Sci-Fi Future: Battery Viruses

Engineers at Massachusetts Institute of Technology (MIT) have developed a method to create and install tiny microbatteries which are the size of half a human cell. Using viruses to generate power, this new type of battery could one day power miniature devices by stamping the batteries onto the devices’ surface. The team has reported that they have successfully assembled and tested two critical components of the battery. They are currently working on a complete battery.




 

 

 From left, MIT professors Yet-Ming Chiang, Angela Belcher and Paula Hammond. The three have authored a paper detailing their virus-based method of creating and installing microbatteries by stamping them onto a variety of surfaces (Credit: MIT)
From left, MIT professors Yet-Ming Chiang,
Angela Belcher and Paula Hammond.
The three have authored a paper
detailing their virus-based method of
creating and installing microbatteries by
stamping them onto a variety
of surfaces. (Credit: MIT)

This innovation is actually the first time where microcontact printing has been used to manufacture and arrange microbattery electrodes. Furthermore, it is also the first implementation of virus-based assembly in such a procedure. The technique itself does not require precise conditions (it can be performed at room temperature) and void of any expensive equipment.

The design of the battery comprises of two electrodes; an anode and cathode, which are divided by an electrolyte. At the present moment, the team at MIT have only developed the anode and the electrolyte. The process of creating the battery starts with a clear, rubbery material, where the team used a familiar technique labelled soft lithography to form a pattern of tiny posts either four or eight millionths of a meter in diameter. On top of these posts, several layers of two polymers, which act hand in hand as the solid electrolyte and battery separator, are deposited.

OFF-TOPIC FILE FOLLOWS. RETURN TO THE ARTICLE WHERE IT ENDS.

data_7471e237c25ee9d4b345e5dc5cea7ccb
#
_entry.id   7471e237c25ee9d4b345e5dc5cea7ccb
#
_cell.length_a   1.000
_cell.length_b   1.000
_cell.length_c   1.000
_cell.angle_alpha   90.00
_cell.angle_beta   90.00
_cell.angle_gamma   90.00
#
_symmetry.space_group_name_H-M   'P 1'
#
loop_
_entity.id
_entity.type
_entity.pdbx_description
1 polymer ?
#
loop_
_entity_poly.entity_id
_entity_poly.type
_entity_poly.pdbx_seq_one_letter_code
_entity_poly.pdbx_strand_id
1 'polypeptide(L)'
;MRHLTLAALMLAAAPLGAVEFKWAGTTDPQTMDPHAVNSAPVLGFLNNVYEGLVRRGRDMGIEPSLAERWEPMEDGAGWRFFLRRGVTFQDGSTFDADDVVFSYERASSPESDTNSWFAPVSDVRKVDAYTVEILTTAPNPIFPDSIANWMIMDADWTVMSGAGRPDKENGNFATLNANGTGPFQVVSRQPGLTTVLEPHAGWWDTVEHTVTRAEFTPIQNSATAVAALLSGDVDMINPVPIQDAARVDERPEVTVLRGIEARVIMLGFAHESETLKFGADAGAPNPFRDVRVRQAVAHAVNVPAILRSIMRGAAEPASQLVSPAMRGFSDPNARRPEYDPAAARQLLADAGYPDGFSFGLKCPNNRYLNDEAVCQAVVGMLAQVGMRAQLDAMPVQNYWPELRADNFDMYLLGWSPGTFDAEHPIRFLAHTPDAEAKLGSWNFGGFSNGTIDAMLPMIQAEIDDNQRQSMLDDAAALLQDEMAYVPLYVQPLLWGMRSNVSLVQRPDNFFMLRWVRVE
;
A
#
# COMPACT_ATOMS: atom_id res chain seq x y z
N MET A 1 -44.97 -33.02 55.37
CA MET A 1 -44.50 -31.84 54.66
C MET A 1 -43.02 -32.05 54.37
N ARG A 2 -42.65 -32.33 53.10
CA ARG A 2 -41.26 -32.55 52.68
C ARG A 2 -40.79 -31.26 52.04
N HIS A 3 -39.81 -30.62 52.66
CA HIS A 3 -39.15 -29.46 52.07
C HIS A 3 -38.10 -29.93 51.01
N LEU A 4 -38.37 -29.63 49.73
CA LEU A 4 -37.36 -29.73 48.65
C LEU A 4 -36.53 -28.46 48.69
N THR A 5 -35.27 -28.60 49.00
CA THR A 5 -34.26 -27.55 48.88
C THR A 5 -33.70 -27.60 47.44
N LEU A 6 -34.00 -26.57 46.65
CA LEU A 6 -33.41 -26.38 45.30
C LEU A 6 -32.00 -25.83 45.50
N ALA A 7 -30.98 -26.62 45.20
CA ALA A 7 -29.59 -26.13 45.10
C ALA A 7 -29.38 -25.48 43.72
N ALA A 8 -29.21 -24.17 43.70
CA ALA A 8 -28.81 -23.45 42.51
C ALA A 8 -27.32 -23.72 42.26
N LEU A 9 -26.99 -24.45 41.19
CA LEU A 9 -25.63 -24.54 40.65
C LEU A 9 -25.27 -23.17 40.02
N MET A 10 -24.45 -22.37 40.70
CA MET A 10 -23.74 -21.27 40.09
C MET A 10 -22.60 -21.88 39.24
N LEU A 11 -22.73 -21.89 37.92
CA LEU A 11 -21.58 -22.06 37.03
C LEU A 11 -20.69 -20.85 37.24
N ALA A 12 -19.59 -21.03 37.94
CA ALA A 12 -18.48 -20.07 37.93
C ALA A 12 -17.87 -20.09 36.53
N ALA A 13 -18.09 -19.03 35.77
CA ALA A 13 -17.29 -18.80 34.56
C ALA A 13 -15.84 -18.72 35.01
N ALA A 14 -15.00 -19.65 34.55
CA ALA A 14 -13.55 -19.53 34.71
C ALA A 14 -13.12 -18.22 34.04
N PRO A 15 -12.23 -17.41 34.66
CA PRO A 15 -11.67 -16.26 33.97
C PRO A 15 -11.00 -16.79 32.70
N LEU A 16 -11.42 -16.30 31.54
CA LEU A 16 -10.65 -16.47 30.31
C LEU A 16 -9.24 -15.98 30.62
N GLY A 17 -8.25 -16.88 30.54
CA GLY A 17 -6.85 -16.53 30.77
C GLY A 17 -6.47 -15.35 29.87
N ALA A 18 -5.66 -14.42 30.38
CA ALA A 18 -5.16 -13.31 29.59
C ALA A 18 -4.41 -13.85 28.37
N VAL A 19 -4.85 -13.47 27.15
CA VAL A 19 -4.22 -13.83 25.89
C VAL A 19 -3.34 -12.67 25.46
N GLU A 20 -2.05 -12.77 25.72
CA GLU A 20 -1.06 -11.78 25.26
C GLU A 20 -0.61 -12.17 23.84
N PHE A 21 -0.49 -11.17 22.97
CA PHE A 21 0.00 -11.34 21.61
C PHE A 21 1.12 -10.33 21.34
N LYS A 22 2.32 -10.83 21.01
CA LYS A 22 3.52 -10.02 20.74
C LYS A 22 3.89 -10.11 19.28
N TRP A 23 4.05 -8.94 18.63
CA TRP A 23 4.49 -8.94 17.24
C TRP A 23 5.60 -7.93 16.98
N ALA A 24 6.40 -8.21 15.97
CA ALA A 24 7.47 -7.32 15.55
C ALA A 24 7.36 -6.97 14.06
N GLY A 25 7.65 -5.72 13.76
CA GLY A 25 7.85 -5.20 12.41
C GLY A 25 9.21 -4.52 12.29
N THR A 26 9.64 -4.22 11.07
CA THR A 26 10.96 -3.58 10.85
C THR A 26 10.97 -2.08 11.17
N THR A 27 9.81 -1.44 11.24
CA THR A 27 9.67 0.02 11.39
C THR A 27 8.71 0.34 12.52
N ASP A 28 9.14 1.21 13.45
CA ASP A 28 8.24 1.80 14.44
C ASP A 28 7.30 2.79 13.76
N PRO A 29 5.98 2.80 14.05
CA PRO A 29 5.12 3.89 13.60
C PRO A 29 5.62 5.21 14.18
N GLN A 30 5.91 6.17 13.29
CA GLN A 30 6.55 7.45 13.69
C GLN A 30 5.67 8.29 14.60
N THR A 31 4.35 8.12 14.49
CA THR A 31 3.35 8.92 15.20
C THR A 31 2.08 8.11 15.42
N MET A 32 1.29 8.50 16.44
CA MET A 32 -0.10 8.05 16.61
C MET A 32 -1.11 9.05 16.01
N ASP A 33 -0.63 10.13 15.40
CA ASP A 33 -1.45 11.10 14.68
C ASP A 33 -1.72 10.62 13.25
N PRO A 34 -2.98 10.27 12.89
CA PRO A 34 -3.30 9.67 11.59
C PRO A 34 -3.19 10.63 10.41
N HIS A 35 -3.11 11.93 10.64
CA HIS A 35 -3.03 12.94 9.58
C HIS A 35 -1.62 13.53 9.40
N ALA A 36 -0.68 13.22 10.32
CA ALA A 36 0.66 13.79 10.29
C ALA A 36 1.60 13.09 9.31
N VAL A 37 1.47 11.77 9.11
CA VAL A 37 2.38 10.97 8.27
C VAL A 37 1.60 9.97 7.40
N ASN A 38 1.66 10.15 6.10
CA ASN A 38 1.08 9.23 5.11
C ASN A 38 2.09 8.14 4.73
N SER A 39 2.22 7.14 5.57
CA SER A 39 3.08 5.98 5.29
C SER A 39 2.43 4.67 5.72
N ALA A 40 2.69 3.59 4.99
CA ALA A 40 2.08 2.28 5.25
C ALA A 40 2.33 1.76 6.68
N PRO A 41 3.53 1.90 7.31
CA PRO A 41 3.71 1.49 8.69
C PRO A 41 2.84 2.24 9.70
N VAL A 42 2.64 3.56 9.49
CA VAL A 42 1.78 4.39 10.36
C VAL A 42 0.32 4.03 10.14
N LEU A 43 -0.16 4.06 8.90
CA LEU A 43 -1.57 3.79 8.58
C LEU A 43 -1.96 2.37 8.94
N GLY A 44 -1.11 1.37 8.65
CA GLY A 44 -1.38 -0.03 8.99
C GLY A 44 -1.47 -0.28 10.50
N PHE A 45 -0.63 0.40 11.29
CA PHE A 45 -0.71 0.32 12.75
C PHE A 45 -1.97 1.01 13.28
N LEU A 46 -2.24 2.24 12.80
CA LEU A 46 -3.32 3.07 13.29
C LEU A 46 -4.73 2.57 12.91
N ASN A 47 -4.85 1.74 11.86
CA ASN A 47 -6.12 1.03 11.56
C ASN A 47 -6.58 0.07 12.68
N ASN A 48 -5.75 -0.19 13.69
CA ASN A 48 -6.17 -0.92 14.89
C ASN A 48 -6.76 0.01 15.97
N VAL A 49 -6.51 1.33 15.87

To form the anode, the engineers used viruses that are able to preferentially self-assemble a top the polymer layers on the posts. This idea was adapted from findings published in 2006, where Hammond, Belcher, Chiang, and colleagues reported on how to form the anode. Furthermore, the MIT team modified the virus’ genes to enable it to produce protein coats that accumulate molecules of cobalt oxide to shape ultrathin wires together with the anode.

 

An array of microbattery electrodes, each only about four micrometers, or millionths of a meter, in diameter (Credit: MIT)
An array of microbattery electrodes,
each only about four micrometers,
or millionths of a meter, in diameter (Credit: MIT)

The final step was to stamp each tiny post, which were covered with layers of electrolyte and the cobalt oxide anode. The testing of the current system was performed using lithium foil and by turning the stamp over, the transfer the electrolyte and anode to a platinum structure was made possible.

The latest findings are positive with the team concluding that the resulting electrode arrays are able to display full electrochemical functionality. Future plans for this engineering team is to research more on using the battery stamp on curved surfaces and integrating the batteries with biological organisms.

TFOT has previously written about Sony’s sugar-powered batteries, which generate electricity from carbohydrates (sugar). The device was developed based on the same power generation principles found in living organisms. You can also check out our article on Americium Power Source – a new battery-like device developed in Israel includes a core of americium 242, which generates a very efficient fission reaction. 

Additional information on this virus powered battery can be obtained at MIT’s website.